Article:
A federal judge is raising an alarm about “judicial psychoanalysis” resulting from the 9th U.S. Circuit Court of Appeals ruling on President Donald Trump’s executive order on “extreme vetting.”

Last week, the 9th Circuit voted against rehearing the case that a three-judge panel had previously ruled on in affirming the federal district judge’s temporary restraining order on Trump’s first executive order on immigration restrictions.

The panel in part applied the Trump campaign’s assertion for a “total and complete shutdown of Muslims entering the United States until our country’s representatives can figure out what is going on.”

Applying campaign statements when interpreting law “sows chaos,” said Judge Alex Kozinski, who has been on the 9th Circuit since 1985, in his dissent.

“Does a ‘Meet the Press’ interview cancel out an appearance on ‘Face the Nation’?” Kozinski asked rhetorically. “Does a year-old presidential proclamation equal three recent statements from the Cabinet? What is the appropriate place of an overzealous senior thesis or a poorly selected yearbook quote? Weighing these imponderables is precisely the kind of ‘judicial psychoanalysis’ that the Supreme Court has told us to avoid.”

The judge also wrote:

No Supreme Court case—indeed no case anywhere that I am aware of—sweeps so widely in probing politicians for unconstitutional motives. And why stop with the campaign? Personal histories, public and private, can become a scavenger hunt for statements that a clever lawyer can characterize as proof of a -phobia or an -ism, with the prefix depending on the constitutional challenge of the day. This path is strewn with danger.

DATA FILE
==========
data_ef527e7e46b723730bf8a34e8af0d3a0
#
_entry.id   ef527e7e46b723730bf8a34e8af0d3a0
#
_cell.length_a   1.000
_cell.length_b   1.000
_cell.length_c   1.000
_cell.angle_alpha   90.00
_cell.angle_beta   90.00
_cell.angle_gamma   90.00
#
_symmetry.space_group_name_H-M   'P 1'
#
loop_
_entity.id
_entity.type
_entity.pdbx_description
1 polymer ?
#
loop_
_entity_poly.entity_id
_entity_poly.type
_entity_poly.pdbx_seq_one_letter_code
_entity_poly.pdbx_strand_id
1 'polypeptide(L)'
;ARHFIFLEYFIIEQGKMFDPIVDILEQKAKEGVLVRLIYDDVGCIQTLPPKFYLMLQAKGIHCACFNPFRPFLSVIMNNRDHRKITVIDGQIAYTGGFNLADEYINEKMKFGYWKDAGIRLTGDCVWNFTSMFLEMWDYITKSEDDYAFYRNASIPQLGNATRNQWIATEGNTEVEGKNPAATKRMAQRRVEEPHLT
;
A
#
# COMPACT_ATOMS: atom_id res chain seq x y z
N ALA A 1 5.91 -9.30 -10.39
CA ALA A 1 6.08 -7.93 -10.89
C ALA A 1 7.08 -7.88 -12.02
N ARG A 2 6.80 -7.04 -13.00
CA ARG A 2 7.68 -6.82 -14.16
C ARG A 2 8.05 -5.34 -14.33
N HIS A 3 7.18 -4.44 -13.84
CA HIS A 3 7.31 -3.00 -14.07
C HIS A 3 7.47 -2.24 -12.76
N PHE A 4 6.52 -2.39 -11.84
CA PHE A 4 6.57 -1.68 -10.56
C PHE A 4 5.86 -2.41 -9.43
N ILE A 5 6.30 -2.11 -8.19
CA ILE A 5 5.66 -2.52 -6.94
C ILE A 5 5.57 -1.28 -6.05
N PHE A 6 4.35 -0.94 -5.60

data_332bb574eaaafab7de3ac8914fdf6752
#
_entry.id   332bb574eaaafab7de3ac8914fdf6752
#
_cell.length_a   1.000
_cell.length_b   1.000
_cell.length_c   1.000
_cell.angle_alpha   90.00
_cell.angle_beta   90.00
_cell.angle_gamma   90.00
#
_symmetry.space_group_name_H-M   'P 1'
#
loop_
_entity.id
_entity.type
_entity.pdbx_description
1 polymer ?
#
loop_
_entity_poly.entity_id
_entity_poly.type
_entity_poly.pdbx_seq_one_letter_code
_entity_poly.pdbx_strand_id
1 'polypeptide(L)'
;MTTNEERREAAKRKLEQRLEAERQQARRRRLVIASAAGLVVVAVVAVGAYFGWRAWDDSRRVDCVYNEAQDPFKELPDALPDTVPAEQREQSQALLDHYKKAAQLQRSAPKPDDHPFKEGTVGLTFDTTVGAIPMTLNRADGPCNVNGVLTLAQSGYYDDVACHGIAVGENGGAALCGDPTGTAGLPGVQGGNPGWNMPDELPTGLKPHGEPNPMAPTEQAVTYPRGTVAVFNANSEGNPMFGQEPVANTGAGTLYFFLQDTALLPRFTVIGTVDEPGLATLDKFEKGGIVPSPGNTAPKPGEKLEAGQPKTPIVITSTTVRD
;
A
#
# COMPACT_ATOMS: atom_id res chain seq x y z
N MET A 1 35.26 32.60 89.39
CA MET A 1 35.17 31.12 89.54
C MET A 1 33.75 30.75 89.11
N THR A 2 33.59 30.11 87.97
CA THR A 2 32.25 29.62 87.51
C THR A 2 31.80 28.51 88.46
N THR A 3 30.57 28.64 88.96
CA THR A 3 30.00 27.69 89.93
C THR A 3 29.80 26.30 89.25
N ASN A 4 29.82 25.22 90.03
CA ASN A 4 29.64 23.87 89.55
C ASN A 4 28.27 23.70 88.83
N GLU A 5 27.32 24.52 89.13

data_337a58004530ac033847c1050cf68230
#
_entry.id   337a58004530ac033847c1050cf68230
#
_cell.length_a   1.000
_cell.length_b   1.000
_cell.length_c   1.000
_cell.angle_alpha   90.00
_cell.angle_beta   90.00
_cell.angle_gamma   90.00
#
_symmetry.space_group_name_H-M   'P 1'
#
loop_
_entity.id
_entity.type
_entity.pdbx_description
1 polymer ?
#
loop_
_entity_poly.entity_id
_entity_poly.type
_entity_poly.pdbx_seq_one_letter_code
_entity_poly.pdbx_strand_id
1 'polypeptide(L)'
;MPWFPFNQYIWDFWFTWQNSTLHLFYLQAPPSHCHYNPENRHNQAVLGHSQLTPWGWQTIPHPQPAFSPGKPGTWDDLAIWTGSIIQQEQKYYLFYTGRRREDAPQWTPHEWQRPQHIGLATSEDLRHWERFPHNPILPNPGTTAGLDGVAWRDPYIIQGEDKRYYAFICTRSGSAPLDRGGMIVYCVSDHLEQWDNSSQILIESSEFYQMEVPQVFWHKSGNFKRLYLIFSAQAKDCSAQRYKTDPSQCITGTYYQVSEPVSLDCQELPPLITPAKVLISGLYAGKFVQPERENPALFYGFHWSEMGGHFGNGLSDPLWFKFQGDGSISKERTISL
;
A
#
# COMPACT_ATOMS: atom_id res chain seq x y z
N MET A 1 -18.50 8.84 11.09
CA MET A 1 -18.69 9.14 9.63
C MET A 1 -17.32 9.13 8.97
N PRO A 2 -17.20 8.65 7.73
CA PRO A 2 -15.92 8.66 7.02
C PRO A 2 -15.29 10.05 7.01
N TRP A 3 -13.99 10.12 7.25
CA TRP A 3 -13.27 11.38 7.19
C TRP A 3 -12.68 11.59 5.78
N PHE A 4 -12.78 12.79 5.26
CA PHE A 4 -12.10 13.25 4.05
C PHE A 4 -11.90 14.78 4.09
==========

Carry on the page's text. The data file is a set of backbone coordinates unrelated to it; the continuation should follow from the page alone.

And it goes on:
Even during the campaign, Trump modified the proposal as part of his 100-day plan to “suspend immigration from terror-prone regions where vetting cannot safely occur. All vetting of people coming into our country will be considered ‘extreme vetting.’”

Trump’s executive order in January identified seven countries that are majority Muslim, but have also been failed states that the Obama administration labeled “countries of concern—Iraq, Iran, Syria, Libya, Sudan, Somalia, and Yemen. The order left other Muslim-majority countries such as Saudi Arabia and Qatar off the list.

The state of Minnesota joined the lawsuit initiated by Washington state to block the executive order. The Trump administration crafted a second executive order—which among other things didn’t include Iraq on the list of countries. However, after a federal judge in Hawaii struck the second executive order down, Trump vowed to defend the first order all the way to the Supreme Court.

In the 9th Circuit decision, the court held on Feb. 9:

In support of this argument, the States have offered evidence of numerous statements by the president about his intent to implement a “Muslim ban” as well as evidence they claim suggests that the executive order was intended to be that ban … It is well established that evidence of purpose beyond the face of the challenged law may be considered in evaluating Establishment and Equal Protection Clause claims.

Such questions about campaign rhetoric—as a legal precedent—can be tricky, said J. Christian Adams, a former Justice Department attorney in the Civil Rights Division.